Nighttime dryness was the same. As soon as her nappies had been dry for a week or so I took them off. And left a potty in the room if she needed it. Which she did occasionally. But we never had a nighttime accident. Because when those nappies had finally been removed, her body and her brain were ready for it. They’d made the connection. They knew when it was time to go, and could wait when it wasn’t.
It was a similar story with my 3 year old son. Yet for him to be ready we had to wait until he was three and a half. He would happily sit on the potty, and enjoyed watching his Gruffalo do ‘wees’ on the potty (Which was actually me sneakily pouring water in whilst he wasn’t looking!) But his body wasn’t ready for him to do it himself for a long time later. And whilst everyone else at pre-school ditched the nappies, my little boy remained in his. It didn’t bother him. It didn’t bother me. I knew he’d get there in the end. When he was ready. And he did. At night time too. And we’ve had just one accident.
So I guess what I am trying to say with all of these lovely potty anecdotes, is that in my opinion children shouldn’t be trained. Their bodies are complex little things and only when the connections are made in their brains are they ready to use the toilet. It happens at different times for each different child. It’s such an easier and happier experience for everyone involved if you have the courage to wait until they are ready. To not feel the pressure of everyone else waffling on about how their child was trained at 6 months. (Bet these were the children that slept through the night from 6 weeks as well!) Take your time, they all get there in the end.
Rule: noun: from Middle English rule, from Old French riule, from Vulgar Latin regula (“straight stick, bar, ruler, pattern”), from regere (“to keep straight, direct, govern, rule”); see regent.verb: from Middle English rulen, from Old French riuler, from Latin regulare (“to regulate, rule”), from regula (“a rule”); see regular.
Rules, we all have them and mostly we all try and live by them. I am an absolute stickler for them. I cannot, try as I might break them and am filled with a sense of dread if I even attempt to. If a sign says ‘No Entry’ then there is nothing, not even a massive box of calorie free chocolate on the other side, that will make me enter! (although I would think about it)
Parenting for me has it’s own set of rules (instinctive ones of course!!) but also some black and white ones that my family and I all abide by. ‘Treat others how you would like to be treated yourself.’ is one. ‘Work hard, play hard.’ another. More ideals and life philosophies than rules I guess.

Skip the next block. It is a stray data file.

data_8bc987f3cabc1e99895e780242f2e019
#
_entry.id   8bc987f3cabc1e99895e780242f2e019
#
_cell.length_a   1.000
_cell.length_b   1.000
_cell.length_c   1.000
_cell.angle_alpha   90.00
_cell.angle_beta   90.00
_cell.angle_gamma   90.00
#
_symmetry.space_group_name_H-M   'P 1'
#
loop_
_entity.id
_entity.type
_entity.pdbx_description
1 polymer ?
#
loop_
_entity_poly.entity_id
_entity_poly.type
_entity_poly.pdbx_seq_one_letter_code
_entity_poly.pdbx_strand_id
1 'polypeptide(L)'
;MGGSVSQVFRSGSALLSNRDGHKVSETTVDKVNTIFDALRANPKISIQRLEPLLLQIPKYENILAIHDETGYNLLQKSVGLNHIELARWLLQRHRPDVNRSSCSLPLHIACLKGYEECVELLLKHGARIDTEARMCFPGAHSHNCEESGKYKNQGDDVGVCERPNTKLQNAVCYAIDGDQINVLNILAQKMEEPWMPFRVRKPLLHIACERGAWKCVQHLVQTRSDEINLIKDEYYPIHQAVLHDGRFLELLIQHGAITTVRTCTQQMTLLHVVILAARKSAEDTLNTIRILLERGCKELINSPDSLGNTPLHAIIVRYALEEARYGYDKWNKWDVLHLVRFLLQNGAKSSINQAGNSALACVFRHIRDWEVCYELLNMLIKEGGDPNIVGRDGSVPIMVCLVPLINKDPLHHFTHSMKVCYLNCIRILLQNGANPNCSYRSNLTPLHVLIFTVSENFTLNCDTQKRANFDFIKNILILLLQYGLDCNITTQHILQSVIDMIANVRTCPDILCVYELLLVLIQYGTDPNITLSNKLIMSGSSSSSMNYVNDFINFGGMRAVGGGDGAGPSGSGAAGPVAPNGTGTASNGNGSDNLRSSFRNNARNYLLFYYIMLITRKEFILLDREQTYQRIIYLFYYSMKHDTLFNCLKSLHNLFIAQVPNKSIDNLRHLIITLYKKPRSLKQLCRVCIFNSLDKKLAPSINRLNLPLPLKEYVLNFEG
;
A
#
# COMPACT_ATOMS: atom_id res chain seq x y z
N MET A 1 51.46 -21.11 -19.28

And there is no place where rules are more enforced than ever, than in a school. A few months ago I went to a parents evening at my daughter’s school, and on chatting to her form tutor for a mere 15 minutes it was clear that my 11 year daughter was breaking quite a few of their rules. She was being rude to others, not handing in her homework and had got a couple of detentions in a couple of weeks. I was mortified. There has always been two sides to my daughter, she’s a Gemini and we’ve often said she has a good side, and a not so good side, and clearly the latter was rearing it’s ugly head more than the norm (if there is one!) for a pre-teen. Interestingly the form tutor’s advice was for me to be stricter with her. It was a moment when I had to do a bit of self reflection. My fiery red-headed daughter had always pushed boundaries with her fantastically outgoing and vivacious personality, and she’d always needed clear boundaries setting. However in the last year, with the birth of my third child and PND I had to admit that these boundaries had lapsed somewhat. It was easier for me to pick up rubbish she left in the lounge than have to have yet another argument about her doing it herself. It was easy for me to say yes to her having the laptop in her room at bedtime than have a battle to get her to go to bed. I’m not proud of my lack of ‘structured’ parenting, but I will admit to it and be honest about it. I had taken the easy route. I felt awful that she’d seen me so ill, felt terrible that she was old enough to know what was going on and that she’d had to comfort me on many an occasion. So, if I could keep her happy in other ways I guess I had felt I was making up for some of that. But now, the lack of boundaries was coming back to bite us both on the ass.